The Taliban have been condemned internationally for the harsh enforcement of their interpretation of Islamic Sharia law, which has resulted in the brutal treatment of many Afghans, especially women. During their rule from 1996 to 2001, the Taliban and their allies committed massacres against Afghan civilians, denied UN food supplies to 160,000 starving civilians and conducted a policy of scorched earth, burning vast areas of fertile land and destroying tens of thousands of homes. According to the United Nations, the Taliban and their allies were responsible for 76% of Afghan civilian casualties in 2010, 80% in 2011, and 80% in 2012. Taliban has also engaged in cultural genocide, destroying numerous monuments including the famous 1500-year old Buddhas of Bamiyan.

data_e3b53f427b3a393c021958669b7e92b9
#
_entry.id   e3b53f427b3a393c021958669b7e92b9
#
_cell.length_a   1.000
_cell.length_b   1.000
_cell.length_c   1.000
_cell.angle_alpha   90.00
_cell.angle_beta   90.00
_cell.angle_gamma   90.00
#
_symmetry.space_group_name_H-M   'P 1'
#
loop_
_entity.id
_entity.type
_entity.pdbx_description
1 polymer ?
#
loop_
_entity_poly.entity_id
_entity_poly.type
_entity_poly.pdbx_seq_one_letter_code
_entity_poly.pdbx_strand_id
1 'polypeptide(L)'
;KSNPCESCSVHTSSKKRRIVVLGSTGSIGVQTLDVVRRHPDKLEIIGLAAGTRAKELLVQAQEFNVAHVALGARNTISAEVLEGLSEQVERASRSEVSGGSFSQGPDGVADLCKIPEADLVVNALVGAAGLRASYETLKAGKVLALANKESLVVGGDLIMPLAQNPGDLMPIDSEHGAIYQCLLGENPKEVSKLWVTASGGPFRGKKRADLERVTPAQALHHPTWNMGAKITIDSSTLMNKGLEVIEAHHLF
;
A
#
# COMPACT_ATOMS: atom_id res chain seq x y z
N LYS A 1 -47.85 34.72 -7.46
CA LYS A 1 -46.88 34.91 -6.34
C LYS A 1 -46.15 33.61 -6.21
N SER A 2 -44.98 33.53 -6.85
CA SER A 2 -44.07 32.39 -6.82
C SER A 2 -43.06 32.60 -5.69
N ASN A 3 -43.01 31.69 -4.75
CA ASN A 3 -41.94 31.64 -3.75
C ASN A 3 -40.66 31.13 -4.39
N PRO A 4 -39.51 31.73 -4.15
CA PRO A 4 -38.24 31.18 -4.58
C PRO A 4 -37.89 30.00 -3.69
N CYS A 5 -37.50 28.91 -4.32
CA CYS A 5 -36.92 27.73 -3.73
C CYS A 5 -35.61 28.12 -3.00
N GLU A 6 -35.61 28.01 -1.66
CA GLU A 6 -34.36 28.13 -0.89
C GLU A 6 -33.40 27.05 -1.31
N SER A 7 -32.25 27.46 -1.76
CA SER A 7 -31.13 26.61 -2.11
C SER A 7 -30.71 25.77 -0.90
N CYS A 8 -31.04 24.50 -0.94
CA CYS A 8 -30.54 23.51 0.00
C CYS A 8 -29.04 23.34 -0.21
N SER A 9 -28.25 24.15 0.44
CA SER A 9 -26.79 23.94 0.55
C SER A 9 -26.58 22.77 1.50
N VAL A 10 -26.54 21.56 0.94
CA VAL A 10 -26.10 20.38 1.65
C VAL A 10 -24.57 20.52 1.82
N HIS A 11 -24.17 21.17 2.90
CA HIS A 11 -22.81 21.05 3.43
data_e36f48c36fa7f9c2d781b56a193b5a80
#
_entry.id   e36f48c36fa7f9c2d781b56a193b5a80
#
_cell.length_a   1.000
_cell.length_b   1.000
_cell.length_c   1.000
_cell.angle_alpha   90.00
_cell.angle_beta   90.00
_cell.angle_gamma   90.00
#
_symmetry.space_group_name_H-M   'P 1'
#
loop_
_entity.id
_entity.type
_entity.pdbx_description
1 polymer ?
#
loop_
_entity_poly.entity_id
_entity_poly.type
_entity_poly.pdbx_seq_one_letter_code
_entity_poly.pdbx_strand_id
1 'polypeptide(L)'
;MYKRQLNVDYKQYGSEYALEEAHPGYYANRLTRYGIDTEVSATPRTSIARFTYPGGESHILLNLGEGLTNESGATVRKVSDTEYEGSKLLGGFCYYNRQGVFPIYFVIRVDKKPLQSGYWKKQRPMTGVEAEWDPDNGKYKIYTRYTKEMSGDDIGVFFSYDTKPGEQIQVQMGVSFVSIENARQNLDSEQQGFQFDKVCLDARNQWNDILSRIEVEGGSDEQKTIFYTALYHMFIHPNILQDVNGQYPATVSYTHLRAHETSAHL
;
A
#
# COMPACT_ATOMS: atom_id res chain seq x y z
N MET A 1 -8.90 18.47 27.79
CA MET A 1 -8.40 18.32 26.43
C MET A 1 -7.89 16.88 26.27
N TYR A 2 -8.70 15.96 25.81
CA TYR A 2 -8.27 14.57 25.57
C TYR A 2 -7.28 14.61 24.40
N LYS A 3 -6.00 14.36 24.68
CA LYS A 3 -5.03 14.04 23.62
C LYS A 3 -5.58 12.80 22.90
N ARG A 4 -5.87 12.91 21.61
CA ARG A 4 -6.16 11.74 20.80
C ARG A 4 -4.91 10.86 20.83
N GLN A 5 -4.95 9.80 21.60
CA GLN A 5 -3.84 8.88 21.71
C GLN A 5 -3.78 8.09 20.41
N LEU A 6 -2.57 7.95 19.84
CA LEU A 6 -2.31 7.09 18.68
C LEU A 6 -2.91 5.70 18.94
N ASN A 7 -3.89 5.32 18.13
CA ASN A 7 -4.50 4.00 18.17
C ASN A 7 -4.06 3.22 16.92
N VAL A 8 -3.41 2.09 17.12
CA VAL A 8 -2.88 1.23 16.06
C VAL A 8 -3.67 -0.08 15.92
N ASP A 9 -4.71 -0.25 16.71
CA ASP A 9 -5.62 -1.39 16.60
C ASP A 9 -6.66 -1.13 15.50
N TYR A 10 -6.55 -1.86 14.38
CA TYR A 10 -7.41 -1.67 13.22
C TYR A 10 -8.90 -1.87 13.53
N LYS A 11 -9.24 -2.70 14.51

The word Taliban is Pashto, طالبانṭālibān, meaning "students", the plural of ṭālib. This is a loanword from Arabicطالبṭālib, using the Persian plural ending -ānان. In Arabic طالبانṭālibān means not "students" but "two students", as it is a dual form, the Arabic plural being طلابṭullāb—occasionally causing some confusion to Arabic speakers. Since becoming a loanword in English, Taliban, besides a plural noun referring to the group, has also been used as a singular noun referring to an individual. For example, John Walker Lindh has been referred to as "an American Taliban", rather than "an American Talib". In the English language newspapers of Pakistan, the word Talibans is often used when referring to more than one Taliban. The spelling Taliban has come to be predominant over Taleban in English.